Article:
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The title is rather self explanatory, but here some more details. I'm currently running my machine with Windows XP x64 (read Windows Server 2003) and I was planning to install CentOS 7 on the same drive to create a dual OS layout.

Now, the procedure I always followed is pretty standard: boot from the installation DVD, configure the partition layout directly from there when asked, install and reboot the system, at which point I was asked by the bootloader which OS I wanted to use.

I'm quite familiar with the OpenSuSE installation, and I've always been able to see NTFS partitions (of any Windows version, up to Windows 7) and manage them directly. I read on this site an answer explaining that there could be troubles with the "new" disk management of Microsoft's, but here we have a plain old MBR partition index, so there should be no problem.

This time, though, both installers are unable to see the NTFS partitions -thus being unable to manage them. I wouldn't mind having to resize them directly from Windows: I'm equipped to do so. What troubles me is the inability of the installers to detect them.

I shall add at this point some details about the system: it's a RAID0 stripe of five devices, the controller is an Intel ESB2 from a 5400 "Seaburg" chipset -so, not really the newest hardware out there.

Any idea to solve this issue? Thank you very much.


Update: I tried shrinking the NTFS partition from Windows: now the disk has 500GB free and I tried Fedora 20. Both CentOS and Fedora AT FIRST read the 500GB free and an unknown partition. As soon as I try to set up the Linux partitions, this faint awareness of the neighbourhood vanishes and the disk "becomes" free. I could just try to let Anaconda do its course without trying to have a word in the partitioning process -the Windows installation is new and can be easily rebuilt from scratch. But it's quite annoying nevertheless.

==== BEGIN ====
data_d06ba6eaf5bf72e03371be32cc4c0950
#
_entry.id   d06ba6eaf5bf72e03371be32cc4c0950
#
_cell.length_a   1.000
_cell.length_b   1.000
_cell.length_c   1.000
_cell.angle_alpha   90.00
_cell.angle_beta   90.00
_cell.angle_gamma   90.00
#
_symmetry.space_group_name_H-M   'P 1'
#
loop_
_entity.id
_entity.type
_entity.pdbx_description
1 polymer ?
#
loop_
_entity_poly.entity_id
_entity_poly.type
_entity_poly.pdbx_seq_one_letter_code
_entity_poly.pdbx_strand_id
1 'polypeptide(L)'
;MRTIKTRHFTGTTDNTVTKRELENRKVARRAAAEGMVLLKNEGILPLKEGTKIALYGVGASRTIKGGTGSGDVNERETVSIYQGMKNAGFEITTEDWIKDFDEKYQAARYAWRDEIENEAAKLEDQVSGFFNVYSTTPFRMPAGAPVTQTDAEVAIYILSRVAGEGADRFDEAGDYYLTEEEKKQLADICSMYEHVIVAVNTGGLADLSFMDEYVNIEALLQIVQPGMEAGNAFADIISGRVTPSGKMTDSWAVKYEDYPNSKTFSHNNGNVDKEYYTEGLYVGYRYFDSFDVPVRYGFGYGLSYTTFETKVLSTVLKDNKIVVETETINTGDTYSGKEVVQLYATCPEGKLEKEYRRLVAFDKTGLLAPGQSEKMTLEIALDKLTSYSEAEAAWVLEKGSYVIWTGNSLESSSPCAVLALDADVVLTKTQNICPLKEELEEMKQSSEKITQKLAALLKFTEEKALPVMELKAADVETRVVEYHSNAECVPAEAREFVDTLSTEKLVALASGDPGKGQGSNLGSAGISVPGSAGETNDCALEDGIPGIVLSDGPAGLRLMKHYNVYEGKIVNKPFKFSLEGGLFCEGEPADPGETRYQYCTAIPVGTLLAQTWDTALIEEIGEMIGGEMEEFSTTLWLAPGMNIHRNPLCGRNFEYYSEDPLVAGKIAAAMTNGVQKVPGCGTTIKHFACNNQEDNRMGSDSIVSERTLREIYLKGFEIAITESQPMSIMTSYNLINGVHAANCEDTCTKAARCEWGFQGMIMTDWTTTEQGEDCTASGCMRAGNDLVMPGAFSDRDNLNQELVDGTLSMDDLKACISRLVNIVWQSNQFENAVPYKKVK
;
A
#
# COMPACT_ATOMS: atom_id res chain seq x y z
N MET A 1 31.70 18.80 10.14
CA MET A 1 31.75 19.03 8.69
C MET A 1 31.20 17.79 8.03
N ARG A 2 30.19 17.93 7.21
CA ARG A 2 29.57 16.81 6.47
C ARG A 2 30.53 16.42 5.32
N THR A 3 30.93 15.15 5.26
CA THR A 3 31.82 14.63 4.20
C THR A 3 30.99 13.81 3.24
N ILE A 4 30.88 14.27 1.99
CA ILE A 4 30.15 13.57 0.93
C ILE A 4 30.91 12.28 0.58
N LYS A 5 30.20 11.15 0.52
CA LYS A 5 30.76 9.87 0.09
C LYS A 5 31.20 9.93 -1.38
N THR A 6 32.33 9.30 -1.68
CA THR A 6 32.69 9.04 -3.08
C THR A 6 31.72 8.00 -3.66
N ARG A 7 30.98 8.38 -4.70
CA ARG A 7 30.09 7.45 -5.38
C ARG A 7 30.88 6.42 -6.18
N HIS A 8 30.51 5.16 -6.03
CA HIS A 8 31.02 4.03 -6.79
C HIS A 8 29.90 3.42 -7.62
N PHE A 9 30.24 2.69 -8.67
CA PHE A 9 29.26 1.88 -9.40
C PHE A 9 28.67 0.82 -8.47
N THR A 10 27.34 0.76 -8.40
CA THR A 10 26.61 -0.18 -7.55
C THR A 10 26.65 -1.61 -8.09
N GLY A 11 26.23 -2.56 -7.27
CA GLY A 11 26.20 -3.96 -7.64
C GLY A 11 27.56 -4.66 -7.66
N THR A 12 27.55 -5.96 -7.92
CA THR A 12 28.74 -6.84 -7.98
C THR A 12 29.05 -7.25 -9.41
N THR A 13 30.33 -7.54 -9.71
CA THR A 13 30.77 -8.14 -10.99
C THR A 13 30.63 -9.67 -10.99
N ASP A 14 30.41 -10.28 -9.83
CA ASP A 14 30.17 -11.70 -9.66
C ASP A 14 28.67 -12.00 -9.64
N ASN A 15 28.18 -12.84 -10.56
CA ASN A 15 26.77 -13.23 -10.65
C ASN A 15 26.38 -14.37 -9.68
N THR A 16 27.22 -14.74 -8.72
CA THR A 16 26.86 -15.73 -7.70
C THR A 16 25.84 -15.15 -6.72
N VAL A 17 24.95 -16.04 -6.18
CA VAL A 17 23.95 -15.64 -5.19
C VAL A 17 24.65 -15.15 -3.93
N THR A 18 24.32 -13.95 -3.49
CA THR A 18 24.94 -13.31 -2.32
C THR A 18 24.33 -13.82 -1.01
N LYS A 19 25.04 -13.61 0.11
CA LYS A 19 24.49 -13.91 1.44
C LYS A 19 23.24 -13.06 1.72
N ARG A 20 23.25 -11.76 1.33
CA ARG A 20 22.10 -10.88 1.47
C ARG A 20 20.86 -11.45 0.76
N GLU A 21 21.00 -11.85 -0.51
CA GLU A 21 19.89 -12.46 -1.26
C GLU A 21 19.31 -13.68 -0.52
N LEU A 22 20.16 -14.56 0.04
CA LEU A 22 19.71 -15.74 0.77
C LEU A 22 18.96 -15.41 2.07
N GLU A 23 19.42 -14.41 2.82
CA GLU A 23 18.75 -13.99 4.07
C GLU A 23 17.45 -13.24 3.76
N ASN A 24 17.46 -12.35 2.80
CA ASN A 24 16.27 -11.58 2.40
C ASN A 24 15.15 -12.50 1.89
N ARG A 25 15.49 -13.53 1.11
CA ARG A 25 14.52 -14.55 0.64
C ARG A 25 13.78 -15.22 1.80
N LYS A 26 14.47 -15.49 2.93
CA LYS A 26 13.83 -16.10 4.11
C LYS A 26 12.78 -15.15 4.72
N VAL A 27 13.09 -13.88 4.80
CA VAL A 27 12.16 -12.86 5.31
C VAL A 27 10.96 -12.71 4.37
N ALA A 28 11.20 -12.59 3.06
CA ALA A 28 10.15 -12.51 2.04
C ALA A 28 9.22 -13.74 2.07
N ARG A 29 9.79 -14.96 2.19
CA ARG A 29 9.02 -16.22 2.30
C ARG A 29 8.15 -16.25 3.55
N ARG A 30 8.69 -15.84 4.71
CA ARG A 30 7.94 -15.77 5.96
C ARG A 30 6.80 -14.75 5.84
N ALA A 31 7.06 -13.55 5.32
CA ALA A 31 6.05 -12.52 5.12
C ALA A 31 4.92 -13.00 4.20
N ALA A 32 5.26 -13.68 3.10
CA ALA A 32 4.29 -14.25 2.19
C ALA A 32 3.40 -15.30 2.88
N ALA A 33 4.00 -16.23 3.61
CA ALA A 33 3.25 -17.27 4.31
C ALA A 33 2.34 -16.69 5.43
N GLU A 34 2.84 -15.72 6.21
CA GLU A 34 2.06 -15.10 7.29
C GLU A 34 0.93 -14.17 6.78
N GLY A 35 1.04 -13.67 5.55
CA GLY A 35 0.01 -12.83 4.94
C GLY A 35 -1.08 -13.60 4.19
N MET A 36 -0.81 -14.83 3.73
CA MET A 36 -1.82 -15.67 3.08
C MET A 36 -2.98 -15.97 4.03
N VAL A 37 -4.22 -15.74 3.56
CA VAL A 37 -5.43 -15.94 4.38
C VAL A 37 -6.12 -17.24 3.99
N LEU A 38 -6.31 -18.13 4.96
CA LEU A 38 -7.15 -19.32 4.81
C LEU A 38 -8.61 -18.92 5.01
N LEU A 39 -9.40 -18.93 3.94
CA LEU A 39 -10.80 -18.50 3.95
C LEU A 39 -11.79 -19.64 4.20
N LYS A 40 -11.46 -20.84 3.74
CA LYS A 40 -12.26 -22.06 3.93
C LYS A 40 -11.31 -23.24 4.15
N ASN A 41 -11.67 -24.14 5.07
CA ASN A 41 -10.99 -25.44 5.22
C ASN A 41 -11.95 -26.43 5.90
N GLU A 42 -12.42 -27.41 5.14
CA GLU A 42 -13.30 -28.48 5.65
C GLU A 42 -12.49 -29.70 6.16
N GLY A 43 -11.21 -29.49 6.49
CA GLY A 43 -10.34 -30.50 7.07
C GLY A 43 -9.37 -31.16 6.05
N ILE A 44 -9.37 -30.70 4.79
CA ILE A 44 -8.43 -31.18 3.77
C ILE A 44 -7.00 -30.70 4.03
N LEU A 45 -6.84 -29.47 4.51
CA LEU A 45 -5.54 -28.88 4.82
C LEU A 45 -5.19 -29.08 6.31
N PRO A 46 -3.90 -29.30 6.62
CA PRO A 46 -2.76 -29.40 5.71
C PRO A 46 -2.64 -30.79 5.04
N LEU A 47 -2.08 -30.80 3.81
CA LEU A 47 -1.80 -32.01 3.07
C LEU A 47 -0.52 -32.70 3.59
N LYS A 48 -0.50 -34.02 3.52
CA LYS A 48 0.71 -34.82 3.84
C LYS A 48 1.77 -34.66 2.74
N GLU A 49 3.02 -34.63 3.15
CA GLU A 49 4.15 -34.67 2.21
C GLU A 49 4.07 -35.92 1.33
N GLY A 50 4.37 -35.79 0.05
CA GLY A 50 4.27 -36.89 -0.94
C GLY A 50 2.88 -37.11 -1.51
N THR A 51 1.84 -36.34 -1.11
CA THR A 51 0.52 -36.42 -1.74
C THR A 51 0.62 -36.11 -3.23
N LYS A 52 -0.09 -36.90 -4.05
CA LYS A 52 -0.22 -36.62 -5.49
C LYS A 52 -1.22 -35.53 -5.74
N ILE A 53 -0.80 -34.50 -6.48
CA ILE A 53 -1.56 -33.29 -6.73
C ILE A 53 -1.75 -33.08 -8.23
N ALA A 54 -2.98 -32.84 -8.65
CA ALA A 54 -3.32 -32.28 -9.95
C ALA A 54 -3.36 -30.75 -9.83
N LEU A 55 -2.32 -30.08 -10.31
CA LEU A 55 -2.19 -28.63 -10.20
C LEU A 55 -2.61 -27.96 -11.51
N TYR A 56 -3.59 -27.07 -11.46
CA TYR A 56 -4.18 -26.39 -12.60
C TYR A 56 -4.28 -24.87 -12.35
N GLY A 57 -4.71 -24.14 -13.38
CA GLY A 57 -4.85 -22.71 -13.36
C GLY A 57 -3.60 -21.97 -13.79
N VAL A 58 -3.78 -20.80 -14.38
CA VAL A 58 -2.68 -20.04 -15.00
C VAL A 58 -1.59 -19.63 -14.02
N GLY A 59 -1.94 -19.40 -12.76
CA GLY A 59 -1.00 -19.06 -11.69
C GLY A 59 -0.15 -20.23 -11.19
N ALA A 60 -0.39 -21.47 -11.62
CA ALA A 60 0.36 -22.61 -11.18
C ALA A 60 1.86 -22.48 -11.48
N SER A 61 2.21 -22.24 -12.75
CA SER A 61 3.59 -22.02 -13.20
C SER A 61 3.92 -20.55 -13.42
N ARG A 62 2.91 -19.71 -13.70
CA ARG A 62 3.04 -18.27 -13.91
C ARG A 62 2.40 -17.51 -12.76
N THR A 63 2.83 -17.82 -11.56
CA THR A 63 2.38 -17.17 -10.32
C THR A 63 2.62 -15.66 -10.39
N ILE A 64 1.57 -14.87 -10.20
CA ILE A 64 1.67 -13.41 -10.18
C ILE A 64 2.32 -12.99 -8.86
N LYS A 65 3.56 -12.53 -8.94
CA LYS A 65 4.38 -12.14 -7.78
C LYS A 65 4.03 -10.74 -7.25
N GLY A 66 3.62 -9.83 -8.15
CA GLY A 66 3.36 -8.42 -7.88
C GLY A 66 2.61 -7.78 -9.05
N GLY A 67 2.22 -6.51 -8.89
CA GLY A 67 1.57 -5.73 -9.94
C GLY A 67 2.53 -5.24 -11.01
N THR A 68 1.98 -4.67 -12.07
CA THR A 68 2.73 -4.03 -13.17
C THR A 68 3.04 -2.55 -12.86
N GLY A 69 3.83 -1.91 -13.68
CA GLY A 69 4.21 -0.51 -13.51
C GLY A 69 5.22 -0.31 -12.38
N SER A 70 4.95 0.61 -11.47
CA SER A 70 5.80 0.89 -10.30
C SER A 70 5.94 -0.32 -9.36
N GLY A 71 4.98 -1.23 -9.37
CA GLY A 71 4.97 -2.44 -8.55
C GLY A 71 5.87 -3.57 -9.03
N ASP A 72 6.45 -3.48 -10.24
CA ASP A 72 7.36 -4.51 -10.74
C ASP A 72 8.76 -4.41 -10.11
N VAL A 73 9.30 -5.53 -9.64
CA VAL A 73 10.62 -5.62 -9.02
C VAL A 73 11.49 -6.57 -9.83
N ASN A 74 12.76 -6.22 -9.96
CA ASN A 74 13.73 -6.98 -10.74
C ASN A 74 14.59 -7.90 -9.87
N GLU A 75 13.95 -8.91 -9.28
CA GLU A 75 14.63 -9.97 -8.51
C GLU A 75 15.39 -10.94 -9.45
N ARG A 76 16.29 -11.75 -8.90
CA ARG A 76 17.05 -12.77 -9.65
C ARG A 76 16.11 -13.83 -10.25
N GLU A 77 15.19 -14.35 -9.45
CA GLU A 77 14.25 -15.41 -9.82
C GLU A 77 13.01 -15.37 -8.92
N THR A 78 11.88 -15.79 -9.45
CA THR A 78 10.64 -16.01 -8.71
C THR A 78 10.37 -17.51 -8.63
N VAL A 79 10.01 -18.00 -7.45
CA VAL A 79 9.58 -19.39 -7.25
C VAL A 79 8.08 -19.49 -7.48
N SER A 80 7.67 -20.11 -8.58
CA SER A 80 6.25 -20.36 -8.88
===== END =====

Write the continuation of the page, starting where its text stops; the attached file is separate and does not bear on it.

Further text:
Ideas?

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I think CentOS show your windows partition as a unrecognized device. most probably the CentOS guys are not loading the NTFS module. But as you are writing as "unable to see NTFS partitions" can you please post a screenshot.

You can post a bug in Bugzilla if you think it's a bug.

  • Thanks for the answer. It tells me the drive is empty: no partition, no nothing on it. I don't think it's a bug, otherwise switching to a different distro should solve the problem, but it's not so. – Lorenzo Zanetti Aug 13 '14 at 11:58
  • Hi, is your HDD drive getting detected? – Rituraj Aug 13 '14 at 12:03
  • Yes. SuSE is able to see the individual HDDs in the RAID0 stripe as well -CentOS doesn't bother with that, I guess. I'll soon try to shrink the NTFS partition from Windows and see if that helps, somehow. – Lorenzo Zanetti Aug 13 '14 at 16:33
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Solved: OpenSuSE 13.1

Here is the problem: if you use a RAID hard drive, SuSE might ask you if you want its MD Partitionable RAID subsystem to manage the partitions. If you say YES, this subsystem will handle your disk as if it were empty by default. So, to avoid problems, just click NO when asked.

As for Fedora and CentOS, their Anaconda installer didn't manage anything good. CentOS' even crashed once.

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